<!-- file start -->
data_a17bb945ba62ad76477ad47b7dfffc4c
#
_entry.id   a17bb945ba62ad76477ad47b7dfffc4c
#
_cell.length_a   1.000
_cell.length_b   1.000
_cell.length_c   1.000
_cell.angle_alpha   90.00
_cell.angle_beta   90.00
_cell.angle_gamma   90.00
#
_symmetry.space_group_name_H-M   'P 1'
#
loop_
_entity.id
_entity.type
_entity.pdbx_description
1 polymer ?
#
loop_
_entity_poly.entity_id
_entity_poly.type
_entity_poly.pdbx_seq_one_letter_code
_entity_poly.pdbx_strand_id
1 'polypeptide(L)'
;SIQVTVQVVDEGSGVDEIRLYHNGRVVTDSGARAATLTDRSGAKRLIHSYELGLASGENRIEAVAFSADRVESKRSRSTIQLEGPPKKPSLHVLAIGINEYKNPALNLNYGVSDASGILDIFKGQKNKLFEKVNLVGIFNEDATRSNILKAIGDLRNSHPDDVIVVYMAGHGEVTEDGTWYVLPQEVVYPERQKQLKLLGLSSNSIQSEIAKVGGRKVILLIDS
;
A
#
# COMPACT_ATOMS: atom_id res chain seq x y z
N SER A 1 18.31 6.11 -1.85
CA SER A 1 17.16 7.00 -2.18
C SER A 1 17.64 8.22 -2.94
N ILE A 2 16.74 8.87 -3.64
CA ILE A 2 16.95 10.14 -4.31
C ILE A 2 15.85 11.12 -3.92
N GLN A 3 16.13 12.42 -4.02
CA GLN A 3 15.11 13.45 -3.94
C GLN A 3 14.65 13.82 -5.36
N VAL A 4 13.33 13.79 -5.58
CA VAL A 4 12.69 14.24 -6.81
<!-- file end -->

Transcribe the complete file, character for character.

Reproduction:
data_a17bb945ba62ad76477ad47b7dfffc4c
#
_entry.id   a17bb945ba62ad76477ad47b7dfffc4c
#
_cell.length_a   1.000
_cell.length_b   1.000
_cell.length_c   1.000
_cell.angle_alpha   90.00
_cell.angle_beta   90.00
_cell.angle_gamma   90.00
#
_symmetry.space_group_name_H-M   'P 1'
#
loop_
_entity.id
_entity.type
_entity.pdbx_description
1 polymer ?
#
loop_
_entity_poly.entity_id
_entity_poly.type
_entity_poly.pdbx_seq_one_letter_code
_entity_poly.pdbx_strand_id
1 'polypeptide(L)'
;SIQVTVQVVDEGSGVDEIRLYHNGRVVTDSGARAATLTDRSGAKRLIHSYELGLASGENRIEAVAFSADRVESKRSRSTIQLEGPPKKPSLHVLAIGINEYKNPALNLNYGVSDASGILDIFKGQKNKLFEKVNLVGIFNEDATRSNILKAIGDLRNSHPDDVIVVYMAGHGEVTEDGTWYVLPQEVVYPERQKQLKLLGLSSNSIQSEIAKVGGRKVILLIDS
;
A
#
# COMPACT_ATOMS: atom_id res chain seq x y z
N SER A 1 18.31 6.11 -1.85
CA SER A 1 17.16 7.00 -2.18
C SER A 1 17.64 8.22 -2.94
N ILE A 2 16.74 8.87 -3.64
CA ILE A 2 16.95 10.14 -4.31
C ILE A 2 15.85 11.12 -3.92
N GLN A 3 16.13 12.42 -4.02
CA GLN A 3 15.11 13.45 -3.94
C GLN A 3 14.65 13.82 -5.36
N VAL A 4 13.33 13.79 -5.58
CA VAL A 4 12.69 14.24 -6.81